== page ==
The lower correlation between the primarily SS-based WHO criteria and response than between the MDA criteria and response could have resulted from several factors, including high false-positive rates caused by conditions other than tumour (e.g., fracture, arthritis, infection) (Galasko and Doyle, 1972; Citrin et al, 1977; Coleman et al, 1988b; Tubiana-Hulin, 1991; Rybak and Rosenthal, 2001) or ‘flare’ phenomena (Coleman, 1991; Hortobagyi, 1991). In one prospective report, in 75% of patients with breast cancer whose bone metastases showed a partial response (healing of lytic metastases on XR), there was increased tracer uptake on SS during the first 3 months after treatment because of new bone that had formed during the repair process. Such a situation could well be interpreted as progressive disease; however, after 6 months, the accumulation gradually decreased (Coleman et al, 1988a). Another possible explanation for the poor correlation between WHO response and clinical response is that rapid progression of disease, when overwhelming destruction allows little chance for new bone to form, is sometimes depicted by SS as a reduction in isotope uptake (‘cold spots’) (Galasko and Doyle, 1972; Condon et al, 1981; Cook and Fogelman, 2000). In our opinion, determining the final response of bone metastases solely on the basis of changes in radionuclide uptake over time is not appropriate (Libshitz and Hortobagyi, 1981).

Our findings suggest that the MDA criteria, which incorporate findings from CT scans, are superior to the WHO criteria, which are based primarily on SS, for predicting PFS in patients who respond to treatment. This confirms the importance of using multiple imaging modalities to accurately determine response. We found a statistically significant difference only for the MDA-to-WHO comparison for PFS. However, we speculate that the lack of significant differences in other comparisons may have been because of the limited number of patients who had multiple image sets available for retrospective image reviews. To increase the likelihood of identifying patients who had had imaging performed at regular intervals after treatment, we selected patients who had been treated according to the structured, well-organised treatment plans required of investigative research protocols; this necessarily limited the number of patients and images available for review.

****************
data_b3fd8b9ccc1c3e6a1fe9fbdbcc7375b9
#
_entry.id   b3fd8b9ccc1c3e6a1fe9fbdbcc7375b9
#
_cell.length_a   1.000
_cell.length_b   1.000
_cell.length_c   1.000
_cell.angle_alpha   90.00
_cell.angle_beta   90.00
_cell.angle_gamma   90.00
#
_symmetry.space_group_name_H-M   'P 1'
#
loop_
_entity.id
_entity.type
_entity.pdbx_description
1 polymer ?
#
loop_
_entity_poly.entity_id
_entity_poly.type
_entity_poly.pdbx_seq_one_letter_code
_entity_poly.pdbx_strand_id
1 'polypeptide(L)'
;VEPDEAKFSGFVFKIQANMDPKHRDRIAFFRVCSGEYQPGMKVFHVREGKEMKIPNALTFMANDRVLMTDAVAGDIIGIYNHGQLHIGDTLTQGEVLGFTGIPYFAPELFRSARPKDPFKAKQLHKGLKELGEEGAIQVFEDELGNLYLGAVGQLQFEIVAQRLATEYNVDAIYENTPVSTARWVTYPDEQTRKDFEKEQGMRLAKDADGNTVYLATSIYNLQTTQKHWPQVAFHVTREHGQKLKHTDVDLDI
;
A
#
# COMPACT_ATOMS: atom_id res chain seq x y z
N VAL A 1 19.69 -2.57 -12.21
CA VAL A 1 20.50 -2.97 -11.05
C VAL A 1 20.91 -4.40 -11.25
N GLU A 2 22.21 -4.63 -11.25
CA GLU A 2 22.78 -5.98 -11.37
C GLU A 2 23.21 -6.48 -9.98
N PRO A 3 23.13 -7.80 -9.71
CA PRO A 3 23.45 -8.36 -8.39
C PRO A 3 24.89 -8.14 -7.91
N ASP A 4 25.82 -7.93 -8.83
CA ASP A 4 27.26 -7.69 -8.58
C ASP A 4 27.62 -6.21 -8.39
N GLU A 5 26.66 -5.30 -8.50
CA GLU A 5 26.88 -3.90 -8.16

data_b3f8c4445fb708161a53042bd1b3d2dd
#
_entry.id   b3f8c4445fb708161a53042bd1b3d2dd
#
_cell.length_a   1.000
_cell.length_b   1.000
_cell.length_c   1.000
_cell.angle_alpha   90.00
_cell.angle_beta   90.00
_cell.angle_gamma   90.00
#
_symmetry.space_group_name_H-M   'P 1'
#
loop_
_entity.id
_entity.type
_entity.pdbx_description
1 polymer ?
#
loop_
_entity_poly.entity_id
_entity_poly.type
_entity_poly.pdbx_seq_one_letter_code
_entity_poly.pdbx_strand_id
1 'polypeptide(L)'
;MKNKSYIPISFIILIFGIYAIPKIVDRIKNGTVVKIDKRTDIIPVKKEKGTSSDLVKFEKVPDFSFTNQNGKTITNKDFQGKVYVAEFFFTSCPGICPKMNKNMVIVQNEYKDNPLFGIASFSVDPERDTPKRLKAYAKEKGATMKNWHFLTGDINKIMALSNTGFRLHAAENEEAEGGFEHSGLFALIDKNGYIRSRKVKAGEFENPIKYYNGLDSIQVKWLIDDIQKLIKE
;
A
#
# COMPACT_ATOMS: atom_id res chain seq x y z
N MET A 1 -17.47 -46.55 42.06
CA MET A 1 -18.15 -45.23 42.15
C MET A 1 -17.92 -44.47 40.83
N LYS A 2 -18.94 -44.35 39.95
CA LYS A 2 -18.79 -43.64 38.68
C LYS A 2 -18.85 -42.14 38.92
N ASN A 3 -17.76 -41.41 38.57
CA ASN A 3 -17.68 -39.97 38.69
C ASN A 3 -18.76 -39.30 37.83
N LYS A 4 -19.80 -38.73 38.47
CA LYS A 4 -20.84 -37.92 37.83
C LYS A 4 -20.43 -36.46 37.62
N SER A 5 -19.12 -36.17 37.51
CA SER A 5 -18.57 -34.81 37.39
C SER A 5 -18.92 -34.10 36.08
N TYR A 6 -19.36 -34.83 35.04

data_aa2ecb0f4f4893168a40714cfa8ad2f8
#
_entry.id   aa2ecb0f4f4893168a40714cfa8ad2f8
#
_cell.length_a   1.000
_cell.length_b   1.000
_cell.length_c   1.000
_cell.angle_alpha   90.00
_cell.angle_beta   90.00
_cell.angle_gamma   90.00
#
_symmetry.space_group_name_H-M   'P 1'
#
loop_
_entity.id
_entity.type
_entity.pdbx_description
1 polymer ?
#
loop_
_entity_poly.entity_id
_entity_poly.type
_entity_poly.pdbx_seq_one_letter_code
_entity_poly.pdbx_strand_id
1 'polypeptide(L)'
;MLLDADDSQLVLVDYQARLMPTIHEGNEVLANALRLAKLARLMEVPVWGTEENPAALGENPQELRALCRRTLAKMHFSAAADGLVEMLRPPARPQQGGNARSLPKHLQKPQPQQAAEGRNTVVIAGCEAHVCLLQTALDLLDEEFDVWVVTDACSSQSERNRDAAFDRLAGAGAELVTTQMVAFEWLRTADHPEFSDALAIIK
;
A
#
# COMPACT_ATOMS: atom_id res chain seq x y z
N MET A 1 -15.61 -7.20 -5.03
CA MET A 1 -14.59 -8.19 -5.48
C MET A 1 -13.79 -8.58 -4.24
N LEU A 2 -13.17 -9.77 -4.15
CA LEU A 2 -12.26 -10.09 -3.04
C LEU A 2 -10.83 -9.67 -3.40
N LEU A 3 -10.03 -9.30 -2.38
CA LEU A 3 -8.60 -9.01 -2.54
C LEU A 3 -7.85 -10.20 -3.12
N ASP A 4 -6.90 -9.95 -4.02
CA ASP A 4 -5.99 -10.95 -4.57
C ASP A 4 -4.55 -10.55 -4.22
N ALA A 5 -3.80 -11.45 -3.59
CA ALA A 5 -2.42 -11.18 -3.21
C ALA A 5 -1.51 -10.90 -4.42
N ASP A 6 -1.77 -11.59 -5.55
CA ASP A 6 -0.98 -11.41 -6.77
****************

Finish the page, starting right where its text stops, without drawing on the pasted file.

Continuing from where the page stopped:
In summary, the results of this image reading study suggest that the MDA classification is superior to the WHO classification for assessing the response of bone metastases to treatment. However, these findings need to be confirmed prospectively. In addition, in future prospective studies, the effect of bisphosphonates should be studied because bisphosphonates are now commonly used in patients with bone metastasis. Further, PET–CT, which fuses images from PET and CT, may yield better detection of bone tumour response because of the addition of information on glucose metabolism to the anatomic details provided by CT. One study showed 80.5% agreement between CT osteoblastic response and PET positivity change (positive to negative) in osteolytic metastases (Du et al, 2007). Positron emission tomography also has the advantage of permitting quantification of response – bone tumour response might be quantified using the maximum standard uptake value (Stafford et al, 2002). That indicates that PET can be a sensitive modality for monitoring osteolytic bone tumour response. Although PET scanning has the potential to yield false-positive results with the use of granulocyte colony-stimulating factors in patients receiving myelosuppressive chemotherapy, the CT aspect of PET–CT may compensate for that potential problem with its anatomic information (Even-Sapir, 2005; Israel et al, 2006). As the cost of PET–CT gradually becomes more reasonable, there is a great possibility that PET–CT may become the standard for assessing the response of bone metastasis.

Change history

  • 16 November 2011

    This paper was modified 12 months after initial publication to switch to Creative Commons licence terms, as noted at publication

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Acknowledgements

We thank Christine Wogan and Stephanie Deming of the Department of Scientific Publications at M. D. Anderson Cancer Center for their expert editorial assistance. This work was supported in part by an Institutional Research Grant from The University of Texas M. D. Anderson Cancer Center (to TH and NTU) and a gift from Pfizer (to NTU).

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Hamaoka, T., Costelloe, C., Madewell, J. et al. Tumour response interpretation with new tumour response criteria vs the World Health Organisation criteria in patients with bone-only metastatic breast cancer. Br J Cancer 102, 651–657 (2010). https://doi.org/10.1038/sj.bjc.6605546

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Keywords

  • bone diseases
  • breast neoplasms
  • diagnostic imaging
  • response assessment